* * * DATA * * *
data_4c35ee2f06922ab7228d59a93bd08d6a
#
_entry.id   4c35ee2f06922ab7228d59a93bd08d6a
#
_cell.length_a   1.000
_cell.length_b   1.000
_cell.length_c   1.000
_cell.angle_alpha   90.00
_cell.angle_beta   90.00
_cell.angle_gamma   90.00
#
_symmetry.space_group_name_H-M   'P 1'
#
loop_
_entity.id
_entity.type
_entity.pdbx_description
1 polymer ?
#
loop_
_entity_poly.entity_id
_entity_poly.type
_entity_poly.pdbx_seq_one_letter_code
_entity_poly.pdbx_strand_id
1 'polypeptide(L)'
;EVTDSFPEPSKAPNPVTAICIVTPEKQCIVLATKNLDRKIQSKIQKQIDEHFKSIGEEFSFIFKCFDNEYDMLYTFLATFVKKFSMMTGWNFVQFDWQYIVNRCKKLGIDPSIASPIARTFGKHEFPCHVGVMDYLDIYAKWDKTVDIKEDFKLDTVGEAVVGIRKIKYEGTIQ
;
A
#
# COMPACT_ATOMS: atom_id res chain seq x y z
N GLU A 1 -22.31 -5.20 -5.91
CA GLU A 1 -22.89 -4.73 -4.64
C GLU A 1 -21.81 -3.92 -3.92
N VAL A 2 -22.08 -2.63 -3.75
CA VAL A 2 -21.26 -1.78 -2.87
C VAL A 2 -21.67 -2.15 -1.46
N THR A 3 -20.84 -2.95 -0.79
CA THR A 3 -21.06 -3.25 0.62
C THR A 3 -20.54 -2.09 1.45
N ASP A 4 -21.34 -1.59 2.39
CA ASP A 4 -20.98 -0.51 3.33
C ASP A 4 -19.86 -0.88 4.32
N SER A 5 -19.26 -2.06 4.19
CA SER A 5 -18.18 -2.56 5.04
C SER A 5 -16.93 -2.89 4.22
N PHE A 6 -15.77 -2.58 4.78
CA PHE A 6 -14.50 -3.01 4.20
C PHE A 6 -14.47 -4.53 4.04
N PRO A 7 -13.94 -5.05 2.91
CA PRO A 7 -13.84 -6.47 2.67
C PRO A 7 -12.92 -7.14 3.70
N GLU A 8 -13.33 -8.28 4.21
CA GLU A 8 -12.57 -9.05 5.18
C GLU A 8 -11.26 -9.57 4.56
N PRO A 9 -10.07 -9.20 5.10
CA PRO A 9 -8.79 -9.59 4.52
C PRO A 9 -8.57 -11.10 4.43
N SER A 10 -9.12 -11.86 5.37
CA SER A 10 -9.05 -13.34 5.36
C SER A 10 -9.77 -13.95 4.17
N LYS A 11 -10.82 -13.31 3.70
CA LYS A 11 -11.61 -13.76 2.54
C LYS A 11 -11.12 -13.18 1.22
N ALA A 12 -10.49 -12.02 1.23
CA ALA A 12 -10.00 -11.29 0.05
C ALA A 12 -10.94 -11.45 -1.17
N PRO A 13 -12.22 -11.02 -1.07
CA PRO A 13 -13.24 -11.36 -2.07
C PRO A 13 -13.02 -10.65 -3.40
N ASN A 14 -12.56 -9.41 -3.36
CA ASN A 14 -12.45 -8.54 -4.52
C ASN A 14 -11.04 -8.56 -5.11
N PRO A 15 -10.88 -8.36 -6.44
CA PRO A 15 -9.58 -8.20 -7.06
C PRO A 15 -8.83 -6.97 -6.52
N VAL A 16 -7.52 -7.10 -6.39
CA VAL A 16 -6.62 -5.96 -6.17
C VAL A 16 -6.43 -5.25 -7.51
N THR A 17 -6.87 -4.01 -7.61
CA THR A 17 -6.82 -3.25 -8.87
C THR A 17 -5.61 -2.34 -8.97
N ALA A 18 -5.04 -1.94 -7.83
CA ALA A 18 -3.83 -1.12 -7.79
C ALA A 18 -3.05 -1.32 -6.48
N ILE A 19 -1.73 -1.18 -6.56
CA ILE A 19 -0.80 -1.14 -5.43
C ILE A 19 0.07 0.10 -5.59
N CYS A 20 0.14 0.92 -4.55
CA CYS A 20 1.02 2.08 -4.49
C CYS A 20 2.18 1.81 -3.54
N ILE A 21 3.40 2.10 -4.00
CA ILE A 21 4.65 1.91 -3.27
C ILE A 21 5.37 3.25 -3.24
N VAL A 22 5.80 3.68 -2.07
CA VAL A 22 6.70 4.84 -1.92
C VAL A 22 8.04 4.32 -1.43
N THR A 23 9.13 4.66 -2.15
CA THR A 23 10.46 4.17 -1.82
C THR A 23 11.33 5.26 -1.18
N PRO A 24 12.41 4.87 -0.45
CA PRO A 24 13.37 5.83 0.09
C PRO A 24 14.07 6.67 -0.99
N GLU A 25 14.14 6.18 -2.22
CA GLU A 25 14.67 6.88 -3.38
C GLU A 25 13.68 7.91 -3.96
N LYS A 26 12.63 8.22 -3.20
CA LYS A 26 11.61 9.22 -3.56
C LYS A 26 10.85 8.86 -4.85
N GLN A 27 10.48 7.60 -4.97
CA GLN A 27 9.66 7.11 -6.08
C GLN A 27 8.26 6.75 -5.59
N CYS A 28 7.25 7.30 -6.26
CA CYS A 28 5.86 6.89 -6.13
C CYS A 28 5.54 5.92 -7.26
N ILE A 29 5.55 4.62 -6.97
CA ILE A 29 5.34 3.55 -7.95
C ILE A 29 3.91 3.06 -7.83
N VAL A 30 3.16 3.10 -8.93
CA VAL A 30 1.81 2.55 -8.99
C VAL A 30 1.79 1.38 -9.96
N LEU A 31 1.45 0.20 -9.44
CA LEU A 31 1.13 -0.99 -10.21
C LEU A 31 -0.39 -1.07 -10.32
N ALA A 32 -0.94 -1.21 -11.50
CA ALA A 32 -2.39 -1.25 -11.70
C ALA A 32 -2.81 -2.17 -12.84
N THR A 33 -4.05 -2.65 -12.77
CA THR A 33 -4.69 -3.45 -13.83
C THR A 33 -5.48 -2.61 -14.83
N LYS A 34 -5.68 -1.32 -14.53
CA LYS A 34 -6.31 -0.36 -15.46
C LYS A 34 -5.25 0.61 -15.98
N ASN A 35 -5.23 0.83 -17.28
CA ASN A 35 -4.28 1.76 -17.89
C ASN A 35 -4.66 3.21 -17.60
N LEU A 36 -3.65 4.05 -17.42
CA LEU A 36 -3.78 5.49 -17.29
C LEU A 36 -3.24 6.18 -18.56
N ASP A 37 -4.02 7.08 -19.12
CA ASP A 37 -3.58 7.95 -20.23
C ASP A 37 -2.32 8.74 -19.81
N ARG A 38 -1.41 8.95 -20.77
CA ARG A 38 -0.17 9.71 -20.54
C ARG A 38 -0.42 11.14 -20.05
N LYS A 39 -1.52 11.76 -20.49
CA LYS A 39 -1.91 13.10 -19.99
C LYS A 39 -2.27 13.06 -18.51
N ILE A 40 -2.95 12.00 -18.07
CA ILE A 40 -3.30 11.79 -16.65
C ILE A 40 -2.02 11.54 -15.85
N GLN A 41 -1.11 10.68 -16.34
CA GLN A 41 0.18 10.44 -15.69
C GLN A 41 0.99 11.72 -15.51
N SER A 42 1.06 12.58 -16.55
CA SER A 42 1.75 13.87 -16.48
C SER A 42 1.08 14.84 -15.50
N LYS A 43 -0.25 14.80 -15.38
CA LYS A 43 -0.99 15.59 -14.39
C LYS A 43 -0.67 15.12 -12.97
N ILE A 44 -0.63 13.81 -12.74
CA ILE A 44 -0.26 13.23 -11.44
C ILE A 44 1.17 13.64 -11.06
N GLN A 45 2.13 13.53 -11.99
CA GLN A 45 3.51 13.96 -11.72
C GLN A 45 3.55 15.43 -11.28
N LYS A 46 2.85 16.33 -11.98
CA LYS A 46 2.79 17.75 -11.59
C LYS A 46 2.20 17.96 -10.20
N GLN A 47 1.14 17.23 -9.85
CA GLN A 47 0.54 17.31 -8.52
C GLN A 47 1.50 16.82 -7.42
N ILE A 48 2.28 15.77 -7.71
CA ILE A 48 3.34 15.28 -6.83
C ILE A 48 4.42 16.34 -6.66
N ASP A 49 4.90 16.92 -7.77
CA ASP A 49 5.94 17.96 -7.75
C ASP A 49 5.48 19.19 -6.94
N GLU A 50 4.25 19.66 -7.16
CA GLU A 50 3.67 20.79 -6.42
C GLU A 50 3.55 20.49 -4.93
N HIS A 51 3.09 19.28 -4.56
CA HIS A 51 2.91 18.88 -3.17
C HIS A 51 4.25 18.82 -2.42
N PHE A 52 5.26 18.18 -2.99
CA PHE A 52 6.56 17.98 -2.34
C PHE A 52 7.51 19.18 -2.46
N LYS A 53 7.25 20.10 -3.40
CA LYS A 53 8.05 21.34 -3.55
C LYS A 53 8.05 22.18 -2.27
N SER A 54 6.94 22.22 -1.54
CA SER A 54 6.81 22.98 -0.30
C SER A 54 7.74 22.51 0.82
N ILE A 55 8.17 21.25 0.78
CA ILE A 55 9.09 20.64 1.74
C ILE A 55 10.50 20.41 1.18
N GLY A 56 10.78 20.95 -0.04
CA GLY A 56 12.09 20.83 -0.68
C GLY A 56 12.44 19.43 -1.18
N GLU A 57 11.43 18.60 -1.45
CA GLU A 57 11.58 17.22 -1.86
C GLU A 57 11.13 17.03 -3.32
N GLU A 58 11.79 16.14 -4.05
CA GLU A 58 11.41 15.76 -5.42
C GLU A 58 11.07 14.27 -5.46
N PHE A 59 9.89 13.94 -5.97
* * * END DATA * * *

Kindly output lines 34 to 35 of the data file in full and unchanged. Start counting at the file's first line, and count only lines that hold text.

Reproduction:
N VAL A 2 -22.08 -2.63 -3.75
CA VAL A 2 -21.26 -1.78 -2.87